Kielland's death defying recording

Beate Kielland's strong tone is perfectly matched by Sergej Osadchuk on piano in this collection of haunting odes to dying

Title: 'Come Away Death'
 Finzi, Korngold, Mussorgsky, Ratkje & Sibelius Marianne
Repertoire: Various 
Artists: Beate Kielland (mz), Sergej Osadchuk (piano)
Rating:  4/5
Genre: Vocal
Label: 2L 2L-064-SACD

The Music: Mussorgsky’s 1875 settings of four poems on death concludes an album on that theme. Shakespeare’s musing from Twelfth Night inspires three versions of brevity and simplicity. Sibelius’ is in Swedish. Ratkje’s 2008 composition HVIL (rest) is a powerful, mostly tunelessly chanted work, warning of the death of the planet.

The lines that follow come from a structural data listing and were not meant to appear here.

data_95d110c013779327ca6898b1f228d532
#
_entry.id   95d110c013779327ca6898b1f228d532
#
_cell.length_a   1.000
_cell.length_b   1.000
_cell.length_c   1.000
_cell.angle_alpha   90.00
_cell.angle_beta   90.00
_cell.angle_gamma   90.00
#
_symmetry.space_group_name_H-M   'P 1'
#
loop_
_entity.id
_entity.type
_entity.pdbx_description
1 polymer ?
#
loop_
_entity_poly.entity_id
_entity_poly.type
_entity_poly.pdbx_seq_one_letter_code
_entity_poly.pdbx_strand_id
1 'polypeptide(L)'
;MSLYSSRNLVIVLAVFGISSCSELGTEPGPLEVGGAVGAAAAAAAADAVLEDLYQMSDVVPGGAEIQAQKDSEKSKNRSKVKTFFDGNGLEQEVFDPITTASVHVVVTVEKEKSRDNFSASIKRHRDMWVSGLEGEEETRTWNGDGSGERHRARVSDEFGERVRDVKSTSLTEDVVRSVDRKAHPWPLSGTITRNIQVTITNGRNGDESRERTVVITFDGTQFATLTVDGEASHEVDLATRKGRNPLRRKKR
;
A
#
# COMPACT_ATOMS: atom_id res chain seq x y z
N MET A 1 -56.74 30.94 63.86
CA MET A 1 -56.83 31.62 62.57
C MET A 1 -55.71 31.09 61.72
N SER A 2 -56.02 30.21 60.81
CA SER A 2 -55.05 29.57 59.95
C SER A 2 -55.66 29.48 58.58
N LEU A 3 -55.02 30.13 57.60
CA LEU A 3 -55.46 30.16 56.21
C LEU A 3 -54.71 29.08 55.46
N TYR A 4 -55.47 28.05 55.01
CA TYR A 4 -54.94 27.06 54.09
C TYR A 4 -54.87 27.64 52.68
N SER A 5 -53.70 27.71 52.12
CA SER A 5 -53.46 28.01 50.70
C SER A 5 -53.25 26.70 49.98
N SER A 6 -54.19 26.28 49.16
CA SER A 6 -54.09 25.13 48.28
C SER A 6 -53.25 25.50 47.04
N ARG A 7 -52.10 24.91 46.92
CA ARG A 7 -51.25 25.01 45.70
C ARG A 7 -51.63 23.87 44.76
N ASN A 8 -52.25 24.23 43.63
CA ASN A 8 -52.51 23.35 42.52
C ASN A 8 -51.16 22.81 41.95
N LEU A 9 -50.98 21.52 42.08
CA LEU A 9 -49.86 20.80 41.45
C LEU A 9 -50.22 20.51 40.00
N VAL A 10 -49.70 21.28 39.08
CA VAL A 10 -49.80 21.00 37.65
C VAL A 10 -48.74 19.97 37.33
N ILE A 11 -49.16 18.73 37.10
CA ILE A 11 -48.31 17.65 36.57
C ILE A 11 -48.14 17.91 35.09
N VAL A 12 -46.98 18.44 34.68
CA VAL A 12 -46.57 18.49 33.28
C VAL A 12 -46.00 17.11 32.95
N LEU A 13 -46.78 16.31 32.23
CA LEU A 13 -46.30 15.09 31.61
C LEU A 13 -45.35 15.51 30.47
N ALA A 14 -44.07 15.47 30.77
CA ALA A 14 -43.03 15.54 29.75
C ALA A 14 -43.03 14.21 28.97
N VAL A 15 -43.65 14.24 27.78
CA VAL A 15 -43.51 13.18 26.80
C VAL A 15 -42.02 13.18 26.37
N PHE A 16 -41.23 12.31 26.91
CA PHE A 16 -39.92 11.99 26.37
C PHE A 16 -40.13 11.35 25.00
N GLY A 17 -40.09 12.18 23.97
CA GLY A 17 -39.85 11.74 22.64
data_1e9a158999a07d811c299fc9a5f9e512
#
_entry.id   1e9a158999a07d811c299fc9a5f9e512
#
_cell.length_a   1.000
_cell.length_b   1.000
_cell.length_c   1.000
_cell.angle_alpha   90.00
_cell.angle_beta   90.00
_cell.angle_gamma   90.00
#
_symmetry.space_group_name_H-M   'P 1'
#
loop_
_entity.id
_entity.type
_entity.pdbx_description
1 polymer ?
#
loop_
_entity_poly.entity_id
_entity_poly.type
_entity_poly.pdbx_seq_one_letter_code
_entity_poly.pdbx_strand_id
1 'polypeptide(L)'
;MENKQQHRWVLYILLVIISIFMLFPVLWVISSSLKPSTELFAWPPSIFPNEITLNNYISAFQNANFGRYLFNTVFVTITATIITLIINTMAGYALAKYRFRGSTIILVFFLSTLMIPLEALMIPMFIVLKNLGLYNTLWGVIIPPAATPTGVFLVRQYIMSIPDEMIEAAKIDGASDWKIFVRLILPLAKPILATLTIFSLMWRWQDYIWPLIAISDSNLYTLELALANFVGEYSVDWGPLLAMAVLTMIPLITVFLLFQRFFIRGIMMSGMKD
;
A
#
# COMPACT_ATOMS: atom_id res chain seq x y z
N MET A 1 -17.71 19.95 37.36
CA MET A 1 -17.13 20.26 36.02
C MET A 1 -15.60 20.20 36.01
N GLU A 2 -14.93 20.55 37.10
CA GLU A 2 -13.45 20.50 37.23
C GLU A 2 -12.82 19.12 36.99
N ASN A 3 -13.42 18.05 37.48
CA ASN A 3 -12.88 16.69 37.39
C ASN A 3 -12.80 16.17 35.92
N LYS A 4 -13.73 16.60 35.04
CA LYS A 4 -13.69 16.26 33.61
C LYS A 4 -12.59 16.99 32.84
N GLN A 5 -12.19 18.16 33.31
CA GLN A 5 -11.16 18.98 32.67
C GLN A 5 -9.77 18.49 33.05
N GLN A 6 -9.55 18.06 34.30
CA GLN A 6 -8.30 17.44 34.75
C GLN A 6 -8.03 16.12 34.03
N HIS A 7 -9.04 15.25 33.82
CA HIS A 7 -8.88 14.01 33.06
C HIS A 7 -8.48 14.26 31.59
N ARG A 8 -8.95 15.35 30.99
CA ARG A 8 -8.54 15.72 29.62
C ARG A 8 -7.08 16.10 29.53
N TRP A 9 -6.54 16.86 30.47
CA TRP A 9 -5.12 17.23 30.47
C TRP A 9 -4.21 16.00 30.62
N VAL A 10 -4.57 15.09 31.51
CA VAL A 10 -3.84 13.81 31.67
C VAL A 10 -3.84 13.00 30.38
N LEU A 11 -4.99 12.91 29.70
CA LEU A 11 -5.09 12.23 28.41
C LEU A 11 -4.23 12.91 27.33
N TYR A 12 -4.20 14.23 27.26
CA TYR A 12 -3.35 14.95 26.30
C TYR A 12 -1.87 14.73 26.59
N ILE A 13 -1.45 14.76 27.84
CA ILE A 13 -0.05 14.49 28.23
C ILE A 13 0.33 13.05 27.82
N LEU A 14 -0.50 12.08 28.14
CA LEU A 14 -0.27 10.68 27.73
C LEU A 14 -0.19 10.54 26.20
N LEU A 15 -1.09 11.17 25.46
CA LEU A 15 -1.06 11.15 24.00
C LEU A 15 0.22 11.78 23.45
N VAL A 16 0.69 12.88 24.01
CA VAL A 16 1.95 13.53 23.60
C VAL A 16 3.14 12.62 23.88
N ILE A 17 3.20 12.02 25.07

The Performance: Kielland sings with plaintive, strongly appealing tone throughout the disc. She is equally at home in Mussorgsky and Ratkje. Her voice perfectly adopts Death’s terrifying charm as she lullabies a sick child, woos a feverish girl, swings a lost and inebriated peasant, and fanfares a soldier. As dedicatee of HVIL, she has the measure of its spectral whisperings, percussive repeated consonants and burning intensity on long-held fortissimo tones. Just occasionally she oversings and distorts her purity. Pianist Osadchuk is at all times a sympathetic partner and an expressive equal in the Rakje. 

The Verdict: This is a surprisingly compelling album, despite Kielland’s trite contribution to the notes. She should stick to singing, which here puts her on the map. 

Want More? Gerald Finley and Julius Drake perform the Mussorgsky in a memorable concert preserved on the Wigmore Hall label (WHLive 0025). The best orchestral version is by bass Anatoly Kotcherga with the Berlin Phil under Abbado (Sony SK 66276).